The pharmaceutical route to psychedelic access is less likely to be so inclusive. It will be incredibly difficult to convince regulatory bodies, such as the FDA, that therapists administering and supervising psychedelics-assisted therapy should be consuming the drugs themselves. Also, some experts suspect that psychedelic therapy will eventually be something that all therapists will be trained to administer this class of drugs. If this is the case, it is unlikely that training will include a psychedelic experience for all the students. 

It is possible to train anyone in harm-reduction techniques, regardless of whether or not they themselves have experienced a psychedelic trip. Harm reduction refers to the reduction of psychological distress and other potential harms that could result from consuming psychedelics. However, there may be limitations to what a guide can help their client accomplish during their trip without having intimate knowledge of the psychedelic experience. 

The term itself— psychedelic guide— implies that the person is guiding their client through the experience. In traditional practices, a shaman can guide the trip in a certain direction— perhaps helping the client face difficult emotions or past traumatic experiences that they are trying to avoid. It can be beneficial to have a guide who knows how to do this. That is where the benefit of the Western approach is limited.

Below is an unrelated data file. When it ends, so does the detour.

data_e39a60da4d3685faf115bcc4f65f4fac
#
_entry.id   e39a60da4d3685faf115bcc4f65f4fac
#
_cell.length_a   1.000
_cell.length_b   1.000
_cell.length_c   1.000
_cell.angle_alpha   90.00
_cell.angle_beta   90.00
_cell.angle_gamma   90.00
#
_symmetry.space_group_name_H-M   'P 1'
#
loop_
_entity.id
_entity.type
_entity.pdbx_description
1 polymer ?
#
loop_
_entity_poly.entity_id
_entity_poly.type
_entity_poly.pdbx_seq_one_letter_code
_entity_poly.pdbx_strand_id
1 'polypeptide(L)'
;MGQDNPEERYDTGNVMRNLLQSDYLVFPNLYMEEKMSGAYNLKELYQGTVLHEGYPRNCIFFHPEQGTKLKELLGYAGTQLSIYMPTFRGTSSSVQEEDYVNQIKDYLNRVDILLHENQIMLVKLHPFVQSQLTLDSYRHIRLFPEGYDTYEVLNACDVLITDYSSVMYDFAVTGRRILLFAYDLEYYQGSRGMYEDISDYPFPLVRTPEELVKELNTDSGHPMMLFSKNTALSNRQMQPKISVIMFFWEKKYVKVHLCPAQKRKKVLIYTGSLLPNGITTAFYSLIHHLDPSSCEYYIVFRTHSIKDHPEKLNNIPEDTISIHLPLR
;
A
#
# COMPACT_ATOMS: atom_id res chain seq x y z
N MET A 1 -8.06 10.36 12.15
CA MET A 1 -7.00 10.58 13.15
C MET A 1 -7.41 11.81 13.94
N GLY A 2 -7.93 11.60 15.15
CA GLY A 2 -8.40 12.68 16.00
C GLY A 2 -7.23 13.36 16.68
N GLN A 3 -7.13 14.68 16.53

Someone who has never had their own psychedelic trip will not be able to guide someone through a trip as intricately as someone who is more experienced. Even someone who has had a few of their own experiences is limited in their ability to do this. As a result, the person undergoing treatment is largely left to navigate the unfamiliar landscape by themselves. This, however, does have some similarities to the shamanic experience.